The great thing about Dear Companion is it successfully fights what must be a pretty strong urge to go all Billy Bragg outrage on your ass and supplies the listener instead with eleven tracks that range from beautiful (“Try”) to stunning (“Something, Somewhere, Sometime” and “Sweet Marie”), all basically on the theme of loss (of love and mountaintops). It’s a quiet, mostly subtle (“Only a Song” feels a bit obligatory but is still an all right listen) album made by two guys with absolutely no star power. Which means they probably won’t raise enough money to put a stop to MTR, but they probably knew they couldn’t do it on their own anyway. Perhaps, faced with such impressive destruction (and I’m a fan of blowing shit up, I really am, but blowing shit up and crushing ecosystems with the leftovers is in poor taste to say the least), Sollee and Moore could only retreat to what they do best, which, judging by Dear Companion, is make achingly beautiful music.
So in some ways, it’s kinda sad that Dear Companion is such a heartbreaking success. Although it looks like the Obama Administration has suspended the permits that enable MTR for the time being, one can imagine that the fight over mountaintop removal is far from over. If the wrong guys win, the mountains will go away, but we’ll have some amazing music to mourn the loss. With cello, guitar, and voice, Sollee and Moore transmit their grief through soft, folky indie rock that is steeped in the traditions of Appalachian music, suggesting without ever saying that the mountains are not the only things that will disappear if this disastrous mining technique is allowed to continue. Though I should point out, lest you mistake me, that Sollee and Moore are certainly not resigned to the continuation of MTR and the destruction of the Appalachian Mountains. If they were, there would be no point in donating the money from this album to fighting MTR. Think of it this way: about thirty years ago, Joe Strummer sang, “Let fury have the hour/ anger can be power/ d’you know that you can use it?” and on Dear Companion, Ben Sollee and Daniel Martin Moore seem to be grieving that fury didn’t have the hour thirty-eight fucking years ago at Buffalo Creek.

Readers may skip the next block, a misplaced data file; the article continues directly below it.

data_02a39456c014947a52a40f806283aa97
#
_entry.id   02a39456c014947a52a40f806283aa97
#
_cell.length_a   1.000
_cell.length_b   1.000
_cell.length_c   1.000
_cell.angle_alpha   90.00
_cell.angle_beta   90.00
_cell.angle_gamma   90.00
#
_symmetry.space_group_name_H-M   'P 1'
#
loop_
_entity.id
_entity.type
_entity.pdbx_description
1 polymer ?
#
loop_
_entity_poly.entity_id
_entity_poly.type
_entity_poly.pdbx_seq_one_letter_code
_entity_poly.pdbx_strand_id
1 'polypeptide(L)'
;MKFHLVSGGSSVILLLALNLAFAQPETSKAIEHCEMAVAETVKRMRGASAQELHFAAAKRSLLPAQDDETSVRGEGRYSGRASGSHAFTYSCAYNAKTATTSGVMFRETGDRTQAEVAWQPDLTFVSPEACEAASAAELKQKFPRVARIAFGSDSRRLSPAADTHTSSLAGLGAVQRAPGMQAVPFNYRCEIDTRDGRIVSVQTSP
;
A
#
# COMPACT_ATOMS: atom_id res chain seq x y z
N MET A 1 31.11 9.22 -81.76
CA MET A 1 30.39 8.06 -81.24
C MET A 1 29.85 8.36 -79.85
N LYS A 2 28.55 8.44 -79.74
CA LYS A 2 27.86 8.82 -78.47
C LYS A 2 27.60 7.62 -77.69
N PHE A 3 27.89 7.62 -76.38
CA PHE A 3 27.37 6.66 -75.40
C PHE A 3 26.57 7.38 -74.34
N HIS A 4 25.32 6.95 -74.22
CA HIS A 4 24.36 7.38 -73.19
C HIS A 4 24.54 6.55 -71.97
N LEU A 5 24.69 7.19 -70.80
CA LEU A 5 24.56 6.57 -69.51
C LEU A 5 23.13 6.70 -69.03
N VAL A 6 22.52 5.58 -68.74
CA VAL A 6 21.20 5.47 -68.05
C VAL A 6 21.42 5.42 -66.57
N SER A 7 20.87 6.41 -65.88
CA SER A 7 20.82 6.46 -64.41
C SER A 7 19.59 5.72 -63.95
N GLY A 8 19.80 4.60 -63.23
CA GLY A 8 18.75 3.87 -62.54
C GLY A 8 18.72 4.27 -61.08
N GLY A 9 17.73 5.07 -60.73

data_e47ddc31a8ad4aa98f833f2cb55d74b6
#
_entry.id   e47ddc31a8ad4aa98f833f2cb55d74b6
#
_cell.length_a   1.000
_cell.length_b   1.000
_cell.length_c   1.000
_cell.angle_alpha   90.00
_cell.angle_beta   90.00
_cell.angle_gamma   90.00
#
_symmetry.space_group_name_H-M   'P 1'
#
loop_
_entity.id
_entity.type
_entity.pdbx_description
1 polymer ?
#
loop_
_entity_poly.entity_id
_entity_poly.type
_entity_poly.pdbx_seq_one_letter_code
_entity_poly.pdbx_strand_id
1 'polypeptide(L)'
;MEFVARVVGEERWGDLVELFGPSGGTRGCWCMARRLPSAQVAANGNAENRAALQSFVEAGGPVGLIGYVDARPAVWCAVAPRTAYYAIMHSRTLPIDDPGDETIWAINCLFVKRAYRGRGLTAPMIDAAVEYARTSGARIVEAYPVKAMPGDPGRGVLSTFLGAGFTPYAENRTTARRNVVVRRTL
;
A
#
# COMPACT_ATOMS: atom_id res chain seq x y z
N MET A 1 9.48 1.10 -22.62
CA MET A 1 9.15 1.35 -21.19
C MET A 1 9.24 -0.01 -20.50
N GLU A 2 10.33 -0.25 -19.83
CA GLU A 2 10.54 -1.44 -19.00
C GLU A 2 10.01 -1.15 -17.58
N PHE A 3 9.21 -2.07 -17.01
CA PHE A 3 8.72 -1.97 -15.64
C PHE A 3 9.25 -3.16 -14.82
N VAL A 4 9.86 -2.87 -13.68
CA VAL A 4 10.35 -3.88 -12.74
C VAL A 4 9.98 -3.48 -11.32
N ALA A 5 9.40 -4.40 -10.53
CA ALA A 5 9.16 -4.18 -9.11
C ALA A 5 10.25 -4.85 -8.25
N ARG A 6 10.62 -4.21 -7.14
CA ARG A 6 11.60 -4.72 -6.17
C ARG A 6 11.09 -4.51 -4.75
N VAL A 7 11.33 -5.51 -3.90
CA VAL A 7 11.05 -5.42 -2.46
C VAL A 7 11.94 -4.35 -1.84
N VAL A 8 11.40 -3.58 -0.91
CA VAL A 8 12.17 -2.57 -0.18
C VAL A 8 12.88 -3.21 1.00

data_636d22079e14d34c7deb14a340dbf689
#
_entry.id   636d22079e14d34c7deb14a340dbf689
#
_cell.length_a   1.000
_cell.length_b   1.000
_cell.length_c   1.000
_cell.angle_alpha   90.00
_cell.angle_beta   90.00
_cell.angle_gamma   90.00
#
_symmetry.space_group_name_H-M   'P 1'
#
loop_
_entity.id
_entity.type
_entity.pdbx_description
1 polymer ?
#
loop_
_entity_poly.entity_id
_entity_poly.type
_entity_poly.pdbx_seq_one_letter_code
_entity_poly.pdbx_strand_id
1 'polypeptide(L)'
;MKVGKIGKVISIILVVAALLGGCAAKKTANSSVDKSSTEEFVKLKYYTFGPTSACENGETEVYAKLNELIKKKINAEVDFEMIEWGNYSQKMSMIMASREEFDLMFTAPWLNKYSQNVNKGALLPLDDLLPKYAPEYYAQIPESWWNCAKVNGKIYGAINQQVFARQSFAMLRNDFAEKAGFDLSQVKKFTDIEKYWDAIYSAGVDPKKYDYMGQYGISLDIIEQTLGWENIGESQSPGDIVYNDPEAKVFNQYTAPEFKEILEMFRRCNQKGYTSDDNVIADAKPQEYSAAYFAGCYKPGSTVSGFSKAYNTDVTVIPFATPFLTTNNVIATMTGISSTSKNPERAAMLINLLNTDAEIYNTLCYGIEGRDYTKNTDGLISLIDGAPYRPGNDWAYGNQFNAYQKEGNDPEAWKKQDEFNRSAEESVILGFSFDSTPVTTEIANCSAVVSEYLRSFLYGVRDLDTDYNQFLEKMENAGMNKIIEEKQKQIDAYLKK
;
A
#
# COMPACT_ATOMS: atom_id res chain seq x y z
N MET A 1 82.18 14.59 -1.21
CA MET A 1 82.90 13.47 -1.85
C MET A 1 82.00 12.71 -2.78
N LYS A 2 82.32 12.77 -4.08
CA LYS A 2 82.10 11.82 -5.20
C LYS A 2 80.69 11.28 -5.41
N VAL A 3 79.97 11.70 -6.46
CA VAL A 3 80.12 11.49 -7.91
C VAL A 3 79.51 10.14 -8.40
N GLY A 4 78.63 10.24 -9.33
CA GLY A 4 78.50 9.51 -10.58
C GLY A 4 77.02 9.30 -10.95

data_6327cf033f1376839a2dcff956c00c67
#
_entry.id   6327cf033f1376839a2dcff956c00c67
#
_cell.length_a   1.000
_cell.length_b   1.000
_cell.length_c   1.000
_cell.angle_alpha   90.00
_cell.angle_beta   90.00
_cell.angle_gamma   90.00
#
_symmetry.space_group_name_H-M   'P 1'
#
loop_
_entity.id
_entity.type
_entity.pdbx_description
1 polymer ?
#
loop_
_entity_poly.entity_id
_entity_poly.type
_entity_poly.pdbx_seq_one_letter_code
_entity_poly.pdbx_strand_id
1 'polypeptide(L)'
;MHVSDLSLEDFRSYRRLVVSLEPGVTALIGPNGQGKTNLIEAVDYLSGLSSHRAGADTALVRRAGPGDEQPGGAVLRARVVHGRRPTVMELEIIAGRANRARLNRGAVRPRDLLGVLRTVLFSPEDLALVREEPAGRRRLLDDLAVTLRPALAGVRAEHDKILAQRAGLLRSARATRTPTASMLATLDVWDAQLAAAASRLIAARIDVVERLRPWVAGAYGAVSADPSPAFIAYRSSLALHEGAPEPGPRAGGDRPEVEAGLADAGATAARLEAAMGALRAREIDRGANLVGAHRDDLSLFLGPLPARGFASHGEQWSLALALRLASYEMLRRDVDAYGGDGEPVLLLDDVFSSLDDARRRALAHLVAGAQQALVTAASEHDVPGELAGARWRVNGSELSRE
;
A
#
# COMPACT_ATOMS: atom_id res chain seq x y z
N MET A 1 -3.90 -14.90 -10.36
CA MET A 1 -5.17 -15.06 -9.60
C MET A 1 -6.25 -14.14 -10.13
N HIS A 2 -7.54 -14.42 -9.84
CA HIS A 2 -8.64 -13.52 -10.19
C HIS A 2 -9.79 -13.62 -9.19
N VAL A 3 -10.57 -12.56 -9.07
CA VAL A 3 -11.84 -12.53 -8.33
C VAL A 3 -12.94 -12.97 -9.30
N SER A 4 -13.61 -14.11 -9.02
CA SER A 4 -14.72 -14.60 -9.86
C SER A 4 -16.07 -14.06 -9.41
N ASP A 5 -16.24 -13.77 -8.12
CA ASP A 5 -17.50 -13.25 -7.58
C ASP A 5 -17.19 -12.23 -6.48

Even if Sollee and Moore were just out to entertain and were keeping all the money for themselves, Dear Companion would be a beautiful record and definitely worth your time and money. It’s smartly produced by Yames/James, who clearly understood that the best thing to do was let Sollee and Moore play their instruments and sing without a whole lot of knob-tweaking. James even adds some backing vocals here and there, though Sollee and Moore are better-than-good singers on their own.
At the end of the day, I find it exceedingly difficult not to reward great music for a good cause, so Dear Companion was an easy acquisition for me. Even if you’re not into the cause (honestly, though, after looking at the facts, I’m not sure how a thinking person could support mountaintop removal mining. If you consider yourself a thinking person and you do support MTR, let’s please have ourselves a respectful debate), the music is truly lovely and will probably end up being one of the great hidden treasures of 2010.